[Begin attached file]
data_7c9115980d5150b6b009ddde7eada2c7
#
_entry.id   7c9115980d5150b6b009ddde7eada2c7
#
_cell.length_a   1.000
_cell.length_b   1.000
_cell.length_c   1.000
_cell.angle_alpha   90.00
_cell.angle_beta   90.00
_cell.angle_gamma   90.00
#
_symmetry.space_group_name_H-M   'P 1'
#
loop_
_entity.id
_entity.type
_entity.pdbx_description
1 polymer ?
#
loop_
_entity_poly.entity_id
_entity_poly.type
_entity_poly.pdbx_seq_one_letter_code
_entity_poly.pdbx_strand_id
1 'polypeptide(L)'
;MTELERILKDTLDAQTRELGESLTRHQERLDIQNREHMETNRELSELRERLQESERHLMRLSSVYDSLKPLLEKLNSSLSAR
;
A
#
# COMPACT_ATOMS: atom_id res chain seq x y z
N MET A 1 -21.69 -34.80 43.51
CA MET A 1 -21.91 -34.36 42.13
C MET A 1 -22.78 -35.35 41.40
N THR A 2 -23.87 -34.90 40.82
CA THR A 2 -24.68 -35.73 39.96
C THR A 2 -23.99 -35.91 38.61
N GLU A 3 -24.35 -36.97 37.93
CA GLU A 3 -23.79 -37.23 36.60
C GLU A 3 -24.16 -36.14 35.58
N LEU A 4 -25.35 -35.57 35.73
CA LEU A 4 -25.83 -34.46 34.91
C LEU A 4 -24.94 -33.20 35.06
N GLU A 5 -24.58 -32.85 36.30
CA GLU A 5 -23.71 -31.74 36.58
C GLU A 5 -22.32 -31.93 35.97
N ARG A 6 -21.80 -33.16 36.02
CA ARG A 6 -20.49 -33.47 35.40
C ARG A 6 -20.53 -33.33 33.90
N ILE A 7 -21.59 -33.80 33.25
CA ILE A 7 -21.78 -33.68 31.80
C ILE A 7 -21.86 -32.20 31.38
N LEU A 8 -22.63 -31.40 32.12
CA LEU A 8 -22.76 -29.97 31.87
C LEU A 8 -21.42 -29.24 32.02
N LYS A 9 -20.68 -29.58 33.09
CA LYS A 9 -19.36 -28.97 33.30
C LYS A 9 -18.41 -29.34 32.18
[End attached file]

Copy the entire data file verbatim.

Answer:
data_7c9115980d5150b6b009ddde7eada2c7
#
_entry.id   7c9115980d5150b6b009ddde7eada2c7
#
_cell.length_a   1.000
_cell.length_b   1.000
_cell.length_c   1.000
_cell.angle_alpha   90.00
_cell.angle_beta   90.00
_cell.angle_gamma   90.00
#
_symmetry.space_group_name_H-M   'P 1'
#
loop_
_entity.id
_entity.type
_entity.pdbx_description
1 polymer ?
#
loop_
_entity_poly.entity_id
_entity_poly.type
_entity_poly.pdbx_seq_one_letter_code
_entity_poly.pdbx_strand_id
1 'polypeptide(L)'
;MTELERILKDTLDAQTRELGESLTRHQERLDIQNREHMETNRELSELRERLQESERHLMRLSSVYDSLKPLLEKLNSSLSAR
;
A
#
# COMPACT_ATOMS: atom_id res chain seq x y z
N MET A 1 -21.69 -34.80 43.51
CA MET A 1 -21.91 -34.36 42.13
C MET A 1 -22.78 -35.35 41.40
N THR A 2 -23.87 -34.90 40.82
CA THR A 2 -24.68 -35.73 39.96
C THR A 2 -23.99 -35.91 38.61
N GLU A 3 -24.35 -36.97 37.93
CA GLU A 3 -23.79 -37.23 36.60
C GLU A 3 -24.16 -36.14 35.58
N LEU A 4 -25.35 -35.57 35.73
CA LEU A 4 -25.83 -34.46 34.91
C LEU A 4 -24.94 -33.20 35.06
N GLU A 5 -24.58 -32.85 36.30
CA GLU A 5 -23.71 -31.74 36.58
C GLU A 5 -22.32 -31.93 35.97
N ARG A 6 -21.80 -33.16 36.02
CA ARG A 6 -20.49 -33.47 35.40
C ARG A 6 -20.53 -33.33 33.90
N ILE A 7 -21.59 -33.80 33.25
CA ILE A 7 -21.78 -33.68 31.80
C ILE A 7 -21.86 -32.20 31.38
N LEU A 8 -22.63 -31.40 32.12
CA LEU A 8 -22.76 -29.97 31.87
C LEU A 8 -21.42 -29.24 32.02
N LYS A 9 -20.68 -29.58 33.09
CA LYS A 9 -19.36 -28.97 33.30
C LYS A 9 -18.41 -29.34 32.18